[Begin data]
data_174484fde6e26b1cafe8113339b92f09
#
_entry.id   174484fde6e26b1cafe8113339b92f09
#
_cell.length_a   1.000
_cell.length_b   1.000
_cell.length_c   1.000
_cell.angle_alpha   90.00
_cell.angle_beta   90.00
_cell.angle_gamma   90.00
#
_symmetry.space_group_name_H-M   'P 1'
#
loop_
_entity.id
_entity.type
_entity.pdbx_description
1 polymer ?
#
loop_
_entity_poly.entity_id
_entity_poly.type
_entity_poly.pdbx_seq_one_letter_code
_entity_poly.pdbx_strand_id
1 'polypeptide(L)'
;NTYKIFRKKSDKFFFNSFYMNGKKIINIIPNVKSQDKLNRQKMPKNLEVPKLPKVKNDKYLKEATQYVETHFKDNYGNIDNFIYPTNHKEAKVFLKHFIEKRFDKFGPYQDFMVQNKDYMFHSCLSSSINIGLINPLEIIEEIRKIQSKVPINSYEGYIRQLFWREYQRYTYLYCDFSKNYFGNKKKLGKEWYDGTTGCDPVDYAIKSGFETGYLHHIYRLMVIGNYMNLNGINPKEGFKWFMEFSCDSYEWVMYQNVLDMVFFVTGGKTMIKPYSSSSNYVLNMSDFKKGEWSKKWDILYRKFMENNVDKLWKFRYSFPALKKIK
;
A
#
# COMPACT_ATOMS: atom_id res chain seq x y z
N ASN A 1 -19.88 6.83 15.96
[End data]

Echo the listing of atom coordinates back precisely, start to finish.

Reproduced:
data_174484fde6e26b1cafe8113339b92f09
#
_entry.id   174484fde6e26b1cafe8113339b92f09
#
_cell.length_a   1.000
_cell.length_b   1.000
_cell.length_c   1.000
_cell.angle_alpha   90.00
_cell.angle_beta   90.00
_cell.angle_gamma   90.00
#
_symmetry.space_group_name_H-M   'P 1'
#
loop_
_entity.id
_entity.type
_entity.pdbx_description
1 polymer ?
#
loop_
_entity_poly.entity_id
_entity_poly.type
_entity_poly.pdbx_seq_one_letter_code
_entity_poly.pdbx_strand_id
1 'polypeptide(L)'
;NTYKIFRKKSDKFFFNSFYMNGKKIINIIPNVKSQDKLNRQKMPKNLEVPKLPKVKNDKYLKEATQYVETHFKDNYGNIDNFIYPTNHKEAKVFLKHFIEKRFDKFGPYQDFMVQNKDYMFHSCLSSSINIGLINPLEIIEEIRKIQSKVPINSYEGYIRQLFWREYQRYTYLYCDFSKNYFGNKKKLGKEWYDGTTGCDPVDYAIKSGFETGYLHHIYRLMVIGNYMNLNGINPKEGFKWFMEFSCDSYEWVMYQNVLDMVFFVTGGKTMIKPYSSSSNYVLNMSDFKKGEWSKKWDILYRKFMENNVDKLWKFRYSFPALKKIK
;
A
#
# COMPACT_ATOMS: atom_id res chain seq x y z
N ASN A 1 -19.88 6.83 15.96